This is possible to do. But, it’s bad practice and may potentially introduce unintended side effects along the way as the app scales.

It’s also not easy to read and may cause confusion, especially when components become entangled with complicated use-cases.

So, instead of doing this:

const NewComponent = ({ setValFn }) => {

  return (<div>
    <button onClick={() => setValFn(25)}>Change value</button>
  </div>);
}

const App = () => {
  const [val, setVal] = useState(0);

  return (
    <div>
      <h2>Value: {val}</h2>
      <br/><br/>

      <NewComponent setValFn={setVal} />      
    </div>
  )
}

Do this:

const NewComponent = ({ onChangeValue }) => {

  return (<div>
    <button onClick={() => onChangeValue(25)}>Change value</button>
  </div>);
}

const App = () => {

  const [val, setVal] = useState(0);

  const onValueChanged = (input) => {
    setVal(input);
  }

  return (
    <div>
      <h2>Value: {val}</h2>
      <br/><br/>

      <NewComponent onChangeValue={onValueChanged} />      
    </div>
  )
}

You’re basically doing the same thing as before, where we intend to set a parent component’s state. Only this time, the latter approach is emitting events from child component to parent component. Then, you let the parent component do the setting of state.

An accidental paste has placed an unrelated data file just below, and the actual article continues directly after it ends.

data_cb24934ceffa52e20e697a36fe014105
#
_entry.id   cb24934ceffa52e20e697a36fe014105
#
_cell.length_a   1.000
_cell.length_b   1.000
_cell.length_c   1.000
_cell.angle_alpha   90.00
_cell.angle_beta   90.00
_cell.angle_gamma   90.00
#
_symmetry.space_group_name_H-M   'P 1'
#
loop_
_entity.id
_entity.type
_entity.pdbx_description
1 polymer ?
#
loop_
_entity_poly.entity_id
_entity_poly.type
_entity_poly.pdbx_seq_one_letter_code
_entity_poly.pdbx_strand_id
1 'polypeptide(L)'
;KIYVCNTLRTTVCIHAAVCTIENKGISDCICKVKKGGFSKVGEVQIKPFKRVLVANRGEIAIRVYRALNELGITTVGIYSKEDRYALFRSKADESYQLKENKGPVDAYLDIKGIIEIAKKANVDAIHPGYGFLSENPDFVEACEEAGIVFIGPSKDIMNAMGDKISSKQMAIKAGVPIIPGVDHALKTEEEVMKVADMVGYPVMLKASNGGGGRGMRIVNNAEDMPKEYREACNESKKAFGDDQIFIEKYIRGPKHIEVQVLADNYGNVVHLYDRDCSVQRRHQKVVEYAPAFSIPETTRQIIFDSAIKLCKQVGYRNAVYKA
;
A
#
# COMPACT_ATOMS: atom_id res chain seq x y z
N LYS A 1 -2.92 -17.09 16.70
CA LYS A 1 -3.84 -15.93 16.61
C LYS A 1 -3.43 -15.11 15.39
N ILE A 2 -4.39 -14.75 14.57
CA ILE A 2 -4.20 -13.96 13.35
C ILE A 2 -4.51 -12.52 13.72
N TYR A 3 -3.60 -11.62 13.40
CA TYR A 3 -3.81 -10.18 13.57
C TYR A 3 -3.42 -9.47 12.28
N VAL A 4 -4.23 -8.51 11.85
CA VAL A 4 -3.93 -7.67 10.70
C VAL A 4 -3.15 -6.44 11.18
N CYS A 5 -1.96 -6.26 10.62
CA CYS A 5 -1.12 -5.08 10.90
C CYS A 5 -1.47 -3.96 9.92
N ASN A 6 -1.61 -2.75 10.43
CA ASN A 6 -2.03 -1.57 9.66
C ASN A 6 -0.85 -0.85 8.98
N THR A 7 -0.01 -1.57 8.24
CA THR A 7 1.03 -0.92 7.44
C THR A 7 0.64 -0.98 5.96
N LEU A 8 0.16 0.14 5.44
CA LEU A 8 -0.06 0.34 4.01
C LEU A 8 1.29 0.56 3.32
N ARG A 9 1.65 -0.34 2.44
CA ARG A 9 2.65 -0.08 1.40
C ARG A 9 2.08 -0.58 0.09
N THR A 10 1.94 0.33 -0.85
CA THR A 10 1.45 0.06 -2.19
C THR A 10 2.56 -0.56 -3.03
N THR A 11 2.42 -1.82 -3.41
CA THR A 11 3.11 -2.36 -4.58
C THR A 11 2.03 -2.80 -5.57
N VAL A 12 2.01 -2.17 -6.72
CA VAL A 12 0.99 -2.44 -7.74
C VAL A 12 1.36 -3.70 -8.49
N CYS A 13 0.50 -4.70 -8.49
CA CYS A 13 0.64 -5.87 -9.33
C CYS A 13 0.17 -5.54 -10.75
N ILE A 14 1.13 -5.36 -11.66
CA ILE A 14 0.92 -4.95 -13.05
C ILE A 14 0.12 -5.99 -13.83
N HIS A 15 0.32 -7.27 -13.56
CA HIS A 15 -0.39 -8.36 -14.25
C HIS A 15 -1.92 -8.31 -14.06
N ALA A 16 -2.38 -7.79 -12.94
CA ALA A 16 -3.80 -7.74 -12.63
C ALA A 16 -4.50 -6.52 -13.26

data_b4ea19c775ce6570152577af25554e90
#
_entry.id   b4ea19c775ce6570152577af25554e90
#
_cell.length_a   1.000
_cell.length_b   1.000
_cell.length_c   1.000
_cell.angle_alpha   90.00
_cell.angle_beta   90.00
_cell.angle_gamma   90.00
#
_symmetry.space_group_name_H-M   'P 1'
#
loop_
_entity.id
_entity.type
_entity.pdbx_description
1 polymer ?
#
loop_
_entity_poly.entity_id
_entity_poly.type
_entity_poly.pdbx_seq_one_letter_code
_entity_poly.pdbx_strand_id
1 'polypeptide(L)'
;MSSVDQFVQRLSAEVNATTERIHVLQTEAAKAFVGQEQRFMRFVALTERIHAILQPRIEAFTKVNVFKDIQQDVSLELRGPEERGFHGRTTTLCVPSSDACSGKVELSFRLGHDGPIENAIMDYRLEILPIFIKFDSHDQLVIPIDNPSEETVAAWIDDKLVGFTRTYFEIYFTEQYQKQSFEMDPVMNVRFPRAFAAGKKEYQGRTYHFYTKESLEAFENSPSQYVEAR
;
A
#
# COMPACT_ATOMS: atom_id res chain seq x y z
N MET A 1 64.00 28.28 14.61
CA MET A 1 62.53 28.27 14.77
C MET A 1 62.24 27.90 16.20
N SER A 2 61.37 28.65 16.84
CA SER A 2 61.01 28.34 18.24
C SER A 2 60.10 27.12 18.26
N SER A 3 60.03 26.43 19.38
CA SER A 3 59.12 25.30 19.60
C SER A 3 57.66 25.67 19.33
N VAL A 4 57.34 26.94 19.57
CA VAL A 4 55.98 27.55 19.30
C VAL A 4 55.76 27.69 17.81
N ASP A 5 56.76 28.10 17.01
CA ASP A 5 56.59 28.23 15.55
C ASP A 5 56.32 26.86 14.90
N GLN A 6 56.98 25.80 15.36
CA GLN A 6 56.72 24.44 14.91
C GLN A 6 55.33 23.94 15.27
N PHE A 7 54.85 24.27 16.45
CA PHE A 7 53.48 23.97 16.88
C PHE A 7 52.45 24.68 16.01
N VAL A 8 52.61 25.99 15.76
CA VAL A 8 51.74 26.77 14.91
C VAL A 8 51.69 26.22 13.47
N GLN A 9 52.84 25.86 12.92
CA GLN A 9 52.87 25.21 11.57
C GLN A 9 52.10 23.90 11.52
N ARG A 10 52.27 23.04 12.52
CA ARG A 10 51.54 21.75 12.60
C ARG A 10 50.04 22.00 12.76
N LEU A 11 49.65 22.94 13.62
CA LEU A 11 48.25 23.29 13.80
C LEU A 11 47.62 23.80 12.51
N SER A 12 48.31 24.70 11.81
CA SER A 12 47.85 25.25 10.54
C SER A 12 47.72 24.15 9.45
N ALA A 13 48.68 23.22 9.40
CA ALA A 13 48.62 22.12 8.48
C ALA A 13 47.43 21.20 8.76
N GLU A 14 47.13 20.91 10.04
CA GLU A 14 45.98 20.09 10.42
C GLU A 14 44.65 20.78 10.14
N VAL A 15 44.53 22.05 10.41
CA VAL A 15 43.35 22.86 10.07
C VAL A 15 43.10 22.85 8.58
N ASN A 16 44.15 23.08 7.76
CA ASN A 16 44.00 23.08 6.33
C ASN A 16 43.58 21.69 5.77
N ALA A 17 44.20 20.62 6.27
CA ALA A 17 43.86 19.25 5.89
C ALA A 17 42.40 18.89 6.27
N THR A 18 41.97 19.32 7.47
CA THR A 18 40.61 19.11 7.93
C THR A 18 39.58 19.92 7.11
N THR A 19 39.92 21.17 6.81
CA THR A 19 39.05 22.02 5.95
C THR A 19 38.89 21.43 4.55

Not using array destructure to use useState

You may not be aware of it, but you can use useState this way:

const count = useState[0];
const setCount = useState[1];

This is because hooks like useState are actually an array that returns the following implementations in each element:

  1. Initialized state value: the value you passed in its function. It can be a value, a string, an object, an array, etc.)
  2. Function to set your state

Official React docs prefer you to use array destructure instead because it’s cleaner and easier to read whenever you declare a state hook. Moreover, they use array destructuring, which suits their use-case of declaring the state elegantly.

This does not mean you’re using useState wrong, but not using ES6 destructure is taking away the syntactic sugar of how useState is meant to be declared, not to mention that you also added an extra line of code to declare them both.

We can see the official React documentation on how they prefer useState to be called using ES6 array destructure, like so:

const [count, setCount] = useState(0); //Array destructuring

Takeaway: Now at least you know you can use useState in an array fashion!

Relying only on useState for managing state in larger-scale applications

There should be no problem relying on useState for isolated cases in component logic and simple use-cases. But if our entire app only consists of useState for managing state, then we may have a problem in the long run due to the complexities and a use-case involving more than just two components.

Use-cases which needs more than just using useState include:

  1. If a state is needed in a couple of components
  2. If an app scales
  3. If we need a global store

If we solely rely on useState and pass the state to component props alone, we may end up with the “Prop Drilling” issue. Also, if we are going to add logic that’s related to authentication and security (which will be necessary to require holding the user session in a state at some point), then we’ll need a better state-management to properly store and use the logic across different pages that contain different components.